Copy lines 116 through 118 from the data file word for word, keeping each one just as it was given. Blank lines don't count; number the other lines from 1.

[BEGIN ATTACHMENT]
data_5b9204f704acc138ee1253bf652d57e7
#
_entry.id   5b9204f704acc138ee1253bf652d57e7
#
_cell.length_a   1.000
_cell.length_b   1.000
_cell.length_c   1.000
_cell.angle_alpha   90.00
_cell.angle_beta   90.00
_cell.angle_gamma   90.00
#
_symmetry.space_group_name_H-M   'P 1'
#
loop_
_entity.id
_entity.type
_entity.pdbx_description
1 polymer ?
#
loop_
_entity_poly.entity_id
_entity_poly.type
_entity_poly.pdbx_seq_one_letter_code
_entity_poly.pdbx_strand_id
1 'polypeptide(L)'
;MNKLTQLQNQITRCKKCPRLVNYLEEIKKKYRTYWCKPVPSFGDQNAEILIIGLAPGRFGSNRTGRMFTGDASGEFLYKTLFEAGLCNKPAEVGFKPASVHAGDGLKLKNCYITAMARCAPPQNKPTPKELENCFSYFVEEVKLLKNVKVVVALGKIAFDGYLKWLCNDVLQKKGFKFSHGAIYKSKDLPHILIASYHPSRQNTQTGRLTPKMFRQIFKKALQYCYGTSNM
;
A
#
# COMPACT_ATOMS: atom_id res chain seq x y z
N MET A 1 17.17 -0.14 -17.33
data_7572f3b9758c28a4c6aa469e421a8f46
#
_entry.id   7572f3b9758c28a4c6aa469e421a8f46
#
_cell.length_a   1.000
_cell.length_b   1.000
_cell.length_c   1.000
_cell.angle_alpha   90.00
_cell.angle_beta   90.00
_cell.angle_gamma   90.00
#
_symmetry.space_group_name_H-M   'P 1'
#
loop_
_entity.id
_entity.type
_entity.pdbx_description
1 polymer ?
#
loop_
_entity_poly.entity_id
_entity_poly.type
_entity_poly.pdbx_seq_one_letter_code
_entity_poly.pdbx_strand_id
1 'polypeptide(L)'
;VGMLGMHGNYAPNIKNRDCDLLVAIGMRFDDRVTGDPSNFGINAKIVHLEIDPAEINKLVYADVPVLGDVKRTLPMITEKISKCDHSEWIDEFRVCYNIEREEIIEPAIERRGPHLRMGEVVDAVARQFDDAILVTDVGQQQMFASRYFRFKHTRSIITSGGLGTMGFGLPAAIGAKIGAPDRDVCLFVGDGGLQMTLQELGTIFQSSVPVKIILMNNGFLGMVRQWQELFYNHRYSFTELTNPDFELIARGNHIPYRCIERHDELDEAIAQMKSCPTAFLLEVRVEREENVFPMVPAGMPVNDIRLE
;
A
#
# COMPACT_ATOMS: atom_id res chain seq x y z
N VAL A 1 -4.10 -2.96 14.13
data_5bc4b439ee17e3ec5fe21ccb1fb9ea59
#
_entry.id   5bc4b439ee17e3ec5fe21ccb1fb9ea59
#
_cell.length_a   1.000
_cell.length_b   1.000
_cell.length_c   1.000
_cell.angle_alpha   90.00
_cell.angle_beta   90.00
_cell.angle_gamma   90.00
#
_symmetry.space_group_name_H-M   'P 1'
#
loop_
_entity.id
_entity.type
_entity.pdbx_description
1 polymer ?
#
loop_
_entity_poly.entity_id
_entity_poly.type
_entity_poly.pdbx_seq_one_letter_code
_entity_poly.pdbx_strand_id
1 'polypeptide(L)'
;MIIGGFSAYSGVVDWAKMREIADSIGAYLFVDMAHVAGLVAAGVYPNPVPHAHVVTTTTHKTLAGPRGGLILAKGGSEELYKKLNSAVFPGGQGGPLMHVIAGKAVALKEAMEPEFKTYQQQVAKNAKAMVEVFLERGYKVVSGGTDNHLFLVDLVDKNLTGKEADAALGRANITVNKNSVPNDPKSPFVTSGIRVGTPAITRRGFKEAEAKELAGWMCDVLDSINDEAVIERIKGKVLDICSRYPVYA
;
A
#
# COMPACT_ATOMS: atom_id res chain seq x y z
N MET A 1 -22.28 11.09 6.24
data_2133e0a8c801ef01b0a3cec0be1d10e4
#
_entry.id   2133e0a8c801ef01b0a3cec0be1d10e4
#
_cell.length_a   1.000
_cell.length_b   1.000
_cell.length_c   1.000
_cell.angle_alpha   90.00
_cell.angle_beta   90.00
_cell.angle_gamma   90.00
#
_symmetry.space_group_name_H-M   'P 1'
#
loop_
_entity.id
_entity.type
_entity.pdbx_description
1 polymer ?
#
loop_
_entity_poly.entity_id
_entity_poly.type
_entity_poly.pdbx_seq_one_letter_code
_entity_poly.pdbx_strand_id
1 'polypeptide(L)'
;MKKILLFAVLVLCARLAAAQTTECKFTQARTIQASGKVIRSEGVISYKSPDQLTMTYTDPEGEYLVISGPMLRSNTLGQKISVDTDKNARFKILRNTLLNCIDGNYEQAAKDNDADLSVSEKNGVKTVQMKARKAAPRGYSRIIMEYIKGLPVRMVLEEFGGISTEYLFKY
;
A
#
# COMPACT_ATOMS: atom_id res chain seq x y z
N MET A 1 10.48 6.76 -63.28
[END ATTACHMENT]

_entity_poly.pdbx_seq_one_letter_code
_entity_poly.pdbx_strand_id
1 'polypeptide(L)'